We pick our Moroccan adventure with Ash fresh after he has lent his willing ear and provided consoling words in our last post (and we sure hope that ended up well).
This is the final post with Ash…for now. I’m sure we’ll come together again for another series soon.
And so without further ado..
Fes to Marrakesh
Early the next morning I left the hotel to get to the train station for my seven-hour trip to Marrakesh. I decided to get first class tickets to ensure I had a seat for this relatively long journey. After getting tickets on the next direct train, I had a wait of just over an hour and a half. I walked across from the station to a local café for breakfast, keeping a watchful eye on my luggage. Later when I boarded the train, I found that I shared a compartment with two German women tourists and a Moroccan-French IT teacher. We enjoyed each other’s company and exchange travel experiences, in addition to discussions on Moroccan politics and how the monarchy was holding back social and political change. I noticed that the vacant seats in our compartment had a high turnover of occupants, some from 2nd class carriages to others who did not have any tickets at all. Enforcement of the train travel rules by the ticket checker was clearly missing!
As we approached Marrakesh, the weather unexpectedly turned for the worse; there were heavy winds and torrential rain which became a storm as we pulled into the station. My travel companion offered to give me a lift in his car, which he had parked near the station, dropping me off part way to my Riad in the Medina (which is closed to motorised traffic). Getting a taxi for the rest of the way proved to be a challenge, given the bad weather and heavy traffic.
Getting to the Riad in Marrakesh Medina shall always remain an experience I would rather not remember. Not only was the Riad hard to find, almost everyone I asked either did not know where it was or offered to “guide” me for 10 euros, paid upfront. The rain had slowed down to a light drizzle when I eventually found it. It was well worth the effort: it was a small family run hotel in a private location, down a quiet side lane, with tastefully decorated bedrooms and traditionally styled bathrooms. It was also a short stroll to the Djemma el-Fna, the city’s main square popular with both locals and tourists.
I couldn’t wait to explore the giant square which has been called the greatest “open air theatre” where anything goes.
By day as I was to find out the next day, it is full of entertainers, snake charmers, fortune tellers, medicine men, tooth pullers and other attractions. But by dusk, as I entered the square, it had become one gigantic open air dining area full of eating stalls lit by gas lanterns, punctuated with various side shows, amidst the plumes of cooking smoke and smells. It is fertile ground for pickpockets and scam artists and almost everyone who has been here had a story to tell.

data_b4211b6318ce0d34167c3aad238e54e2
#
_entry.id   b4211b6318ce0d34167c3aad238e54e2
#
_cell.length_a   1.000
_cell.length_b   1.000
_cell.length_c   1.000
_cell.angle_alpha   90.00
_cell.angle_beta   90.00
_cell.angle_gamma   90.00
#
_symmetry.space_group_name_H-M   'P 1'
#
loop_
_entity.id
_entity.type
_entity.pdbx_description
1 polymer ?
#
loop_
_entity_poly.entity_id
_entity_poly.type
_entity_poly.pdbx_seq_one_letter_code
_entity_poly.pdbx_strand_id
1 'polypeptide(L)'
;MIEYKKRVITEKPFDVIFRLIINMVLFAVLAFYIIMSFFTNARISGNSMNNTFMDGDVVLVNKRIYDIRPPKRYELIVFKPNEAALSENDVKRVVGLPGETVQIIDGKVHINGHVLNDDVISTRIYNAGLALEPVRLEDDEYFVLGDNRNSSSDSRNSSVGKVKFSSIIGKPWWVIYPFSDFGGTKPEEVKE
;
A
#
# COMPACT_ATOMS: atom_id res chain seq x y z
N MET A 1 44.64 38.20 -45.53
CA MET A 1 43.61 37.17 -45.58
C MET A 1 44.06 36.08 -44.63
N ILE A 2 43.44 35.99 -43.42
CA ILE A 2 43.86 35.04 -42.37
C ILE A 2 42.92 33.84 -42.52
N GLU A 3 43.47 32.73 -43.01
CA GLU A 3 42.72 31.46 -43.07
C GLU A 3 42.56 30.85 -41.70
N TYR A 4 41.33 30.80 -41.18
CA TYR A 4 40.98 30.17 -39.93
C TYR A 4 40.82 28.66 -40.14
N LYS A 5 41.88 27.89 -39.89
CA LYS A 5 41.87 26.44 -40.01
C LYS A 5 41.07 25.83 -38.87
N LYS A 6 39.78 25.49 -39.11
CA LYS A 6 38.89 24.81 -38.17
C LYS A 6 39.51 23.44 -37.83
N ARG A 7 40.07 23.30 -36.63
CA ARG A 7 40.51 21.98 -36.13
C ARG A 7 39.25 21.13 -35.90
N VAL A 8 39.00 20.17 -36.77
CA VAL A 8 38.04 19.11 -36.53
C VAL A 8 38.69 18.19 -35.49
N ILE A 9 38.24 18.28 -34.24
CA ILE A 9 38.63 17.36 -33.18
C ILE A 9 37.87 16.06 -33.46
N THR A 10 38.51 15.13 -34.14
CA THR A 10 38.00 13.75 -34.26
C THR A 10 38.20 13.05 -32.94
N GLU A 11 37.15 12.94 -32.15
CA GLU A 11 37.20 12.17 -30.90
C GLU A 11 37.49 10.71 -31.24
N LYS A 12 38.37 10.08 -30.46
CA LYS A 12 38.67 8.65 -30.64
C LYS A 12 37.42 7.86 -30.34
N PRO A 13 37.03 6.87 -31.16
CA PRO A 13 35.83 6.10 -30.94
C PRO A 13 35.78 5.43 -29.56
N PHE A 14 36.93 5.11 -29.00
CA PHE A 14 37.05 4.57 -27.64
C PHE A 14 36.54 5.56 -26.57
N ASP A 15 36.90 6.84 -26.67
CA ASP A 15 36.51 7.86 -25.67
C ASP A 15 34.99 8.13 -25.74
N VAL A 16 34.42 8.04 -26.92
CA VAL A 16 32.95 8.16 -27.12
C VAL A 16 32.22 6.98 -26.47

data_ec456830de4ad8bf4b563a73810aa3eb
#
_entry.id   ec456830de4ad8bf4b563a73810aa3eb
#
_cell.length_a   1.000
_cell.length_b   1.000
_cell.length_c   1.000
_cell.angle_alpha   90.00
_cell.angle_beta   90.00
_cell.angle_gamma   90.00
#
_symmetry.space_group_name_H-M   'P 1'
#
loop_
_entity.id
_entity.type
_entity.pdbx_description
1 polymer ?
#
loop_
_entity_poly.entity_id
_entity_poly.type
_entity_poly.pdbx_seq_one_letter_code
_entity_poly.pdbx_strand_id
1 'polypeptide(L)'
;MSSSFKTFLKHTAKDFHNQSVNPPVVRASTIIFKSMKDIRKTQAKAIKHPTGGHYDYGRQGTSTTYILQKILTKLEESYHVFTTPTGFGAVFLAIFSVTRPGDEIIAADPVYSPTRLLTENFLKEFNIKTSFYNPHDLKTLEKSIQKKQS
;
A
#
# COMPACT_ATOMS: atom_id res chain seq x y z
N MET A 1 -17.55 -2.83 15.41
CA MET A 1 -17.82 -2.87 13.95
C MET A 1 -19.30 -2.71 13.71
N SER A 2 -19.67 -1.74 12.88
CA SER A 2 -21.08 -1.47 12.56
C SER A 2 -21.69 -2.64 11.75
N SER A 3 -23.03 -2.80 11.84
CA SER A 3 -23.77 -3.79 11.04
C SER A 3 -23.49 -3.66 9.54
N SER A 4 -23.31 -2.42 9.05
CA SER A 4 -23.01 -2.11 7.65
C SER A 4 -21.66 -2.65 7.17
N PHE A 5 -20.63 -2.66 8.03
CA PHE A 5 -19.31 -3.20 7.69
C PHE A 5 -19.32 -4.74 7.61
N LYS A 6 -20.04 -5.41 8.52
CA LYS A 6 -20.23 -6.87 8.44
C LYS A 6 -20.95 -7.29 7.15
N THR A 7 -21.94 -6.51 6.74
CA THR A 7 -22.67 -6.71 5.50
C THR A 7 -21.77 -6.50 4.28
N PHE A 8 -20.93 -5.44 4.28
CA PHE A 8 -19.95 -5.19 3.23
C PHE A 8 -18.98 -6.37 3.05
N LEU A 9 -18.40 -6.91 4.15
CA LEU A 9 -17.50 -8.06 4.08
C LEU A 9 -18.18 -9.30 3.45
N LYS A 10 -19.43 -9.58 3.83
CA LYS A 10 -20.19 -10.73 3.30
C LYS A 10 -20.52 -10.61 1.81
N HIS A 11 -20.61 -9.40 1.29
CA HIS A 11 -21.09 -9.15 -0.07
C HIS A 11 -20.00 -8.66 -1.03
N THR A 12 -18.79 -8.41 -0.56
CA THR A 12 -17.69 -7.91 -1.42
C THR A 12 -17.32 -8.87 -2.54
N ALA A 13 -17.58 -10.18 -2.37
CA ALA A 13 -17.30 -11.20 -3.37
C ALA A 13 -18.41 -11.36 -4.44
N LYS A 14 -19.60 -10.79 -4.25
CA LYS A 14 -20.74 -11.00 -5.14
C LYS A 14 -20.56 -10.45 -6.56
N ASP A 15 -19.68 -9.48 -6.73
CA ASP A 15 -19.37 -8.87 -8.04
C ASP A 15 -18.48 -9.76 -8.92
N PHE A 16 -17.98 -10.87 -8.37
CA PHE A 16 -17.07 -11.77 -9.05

Before retiring for the night, I wanted to have a “hammam” (bath house) experience, having noticed one used by locals that were walking distance from the hotel. I bought the required scrub mit and black soap at the souk and went in for a full scrub and body massage. As it was aimed at foreigners, language difficulties and poor facilities meant the experience was well short of my expectations. (Perhaps I should have opted for the much more expensive private hammams designed purely for foreign tourists, with optional extra services on the side.)
Marrakesh, day 1
Breakfast the next morning was taken in the court-yard of the Riad; a beautiful and tranquil setting. After a quick shower, I walked through the Djemma square to experience the day time performances; the square was nothing like the night before. I decided to follow a tourist walk recommended by a popular guide book which took me past the Koutoubia mosque, various souks, to the Mouassine fountain and then onto Ali ben Youseff Mederasa and the Musee de Marrakesh.
The entryway to the Medersa, carries the inscription: “You who enter my door, may your highest hopes be exceeded” certainly lives up to reality.
It had beautifully carved Atlas cedar cupolas and wooden-lattice screen balconies, while the courtyard displayed multi-coloured zellij walls, stucco archways, cedar windows, and a marble mihrab.
On the way back to the Riad for a siesta, I stopped for a local lunch of Moroccan bread with freshly fried fish and spicy tomato sauce, which appeared to be also popular with some adventurous Asian tourists.
As I walked past the different souks, all the scenes I witnessed seemed to be vaguely familiar as if I had been there before (even though this was my first trip to Morocco). It made me reflect on the possibility that perhaps I had lived a past life as an Arab trader.
My other insights were: every available free space was turned into a souk and Moroccans made the world’s best salesmen.
After breakfast, I went off to the local bus station to buy tickets for the final leg of my Moroccan odyssey: Ouarzazate (“city without noise”) which lies on the edge of the desert, on a plateau south of the High Atlas Mountains. It used to be a cross road for African traders headed north to Europe and a military outpost during the French Occupation but now is the staging point for tours across the Draa Valley and into the Sahara. It is also a well-known location for international film making studios; apart from Lawrence of Arabia and The Mummy, parts of the TV series, Game of Thrones were also shot here.
After I secured tickets for next day’s 3 pm bus, I decided to visit fashion designer Yves Saint Laurent’s gift to the people of Marrakesh: Jardin Majorelle (gardens) and the electric blue villa which houses the Berber museum.
There were long ticket lines: one for foreign tourists who pay double the rate and a shorter line for Moroccans and residents. The gardens were mainly devoted to various cacti, palms and bamboo and a shady reprieve from the heat of the city. I took the local bus back to the Djemma square for lunch where I met a Japanese woman on her annual trip of sourcing local handicraft for her store in Kobe, Japan. Nice one here, mixing business with pleasure as she seemed to enjoy Moroccan food.
I was anxious to get back to the Riad as I had asked one of the kitchen staff to buy me a reliable tajin to take back for my sister. As I was travelling with a small suitcase, this was a challenge. The item was not only heavy but fragile (as it was made of clay) and I had to invest in additional packaging to make it suitable for transportation. I wasn’t aware then of the security issues, it would raise in the local airport.